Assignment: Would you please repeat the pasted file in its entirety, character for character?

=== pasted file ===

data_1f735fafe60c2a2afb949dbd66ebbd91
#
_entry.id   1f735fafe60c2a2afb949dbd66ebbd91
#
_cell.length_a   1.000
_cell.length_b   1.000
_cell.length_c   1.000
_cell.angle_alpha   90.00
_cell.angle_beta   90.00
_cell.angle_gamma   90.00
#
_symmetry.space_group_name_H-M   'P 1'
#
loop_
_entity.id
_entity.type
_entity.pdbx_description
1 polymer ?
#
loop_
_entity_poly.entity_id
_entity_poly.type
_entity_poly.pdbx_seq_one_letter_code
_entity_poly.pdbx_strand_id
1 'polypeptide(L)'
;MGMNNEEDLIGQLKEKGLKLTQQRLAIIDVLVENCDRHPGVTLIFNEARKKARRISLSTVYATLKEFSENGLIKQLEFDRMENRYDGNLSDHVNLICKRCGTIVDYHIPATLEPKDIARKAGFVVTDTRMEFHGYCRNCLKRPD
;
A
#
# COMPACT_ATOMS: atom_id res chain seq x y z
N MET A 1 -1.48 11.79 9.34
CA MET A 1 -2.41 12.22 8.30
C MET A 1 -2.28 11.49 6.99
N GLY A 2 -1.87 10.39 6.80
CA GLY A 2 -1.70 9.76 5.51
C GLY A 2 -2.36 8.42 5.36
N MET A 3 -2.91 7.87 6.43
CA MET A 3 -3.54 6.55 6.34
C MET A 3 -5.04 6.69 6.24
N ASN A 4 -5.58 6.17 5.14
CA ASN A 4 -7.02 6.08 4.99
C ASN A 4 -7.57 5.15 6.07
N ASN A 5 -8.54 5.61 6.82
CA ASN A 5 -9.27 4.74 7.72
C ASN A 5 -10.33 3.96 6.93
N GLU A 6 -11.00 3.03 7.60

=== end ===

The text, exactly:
data_1f735fafe60c2a2afb949dbd66ebbd91
#
_entry.id   1f735fafe60c2a2afb949dbd66ebbd91
#
_cell.length_a   1.000
_cell.length_b   1.000
_cell.length_c   1.000
_cell.angle_alpha   90.00
_cell.angle_beta   90.00
_cell.angle_gamma   90.00
#
_symmetry.space_group_name_H-M   'P 1'
#
loop_
_entity.id
_entity.type
_entity.pdbx_description
1 polymer ?
#
loop_
_entity_poly.entity_id
_entity_poly.type
_entity_poly.pdbx_seq_one_letter_code
_entity_poly.pdbx_strand_id
1 'polypeptide(L)'
;MGMNNEEDLIGQLKEKGLKLTQQRLAIIDVLVENCDRHPGVTLIFNEARKKARRISLSTVYATLKEFSENGLIKQLEFDRMENRYDGNLSDHVNLICKRCGTIVDYHIPATLEPKDIARKAGFVVTDTRMEFHGYCRNCLKRPD
;
A
#
# COMPACT_ATOMS: atom_id res chain seq x y z
N MET A 1 -1.48 11.79 9.34
CA MET A 1 -2.41 12.22 8.30
C MET A 1 -2.28 11.49 6.99
N GLY A 2 -1.87 10.39 6.80
CA GLY A 2 -1.70 9.76 5.51
C GLY A 2 -2.36 8.42 5.36
N MET A 3 -2.91 7.87 6.43
CA MET A 3 -3.54 6.55 6.34
C MET A 3 -5.04 6.69 6.24
N ASN A 4 -5.58 6.17 5.14
CA ASN A 4 -7.02 6.08 4.99
C ASN A 4 -7.57 5.15 6.07
N ASN A 5 -8.54 5.61 6.82
CA ASN A 5 -9.27 4.74 7.72
C ASN A 5 -10.33 3.96 6.93
N GLU A 6 -11.00 3.03 7.60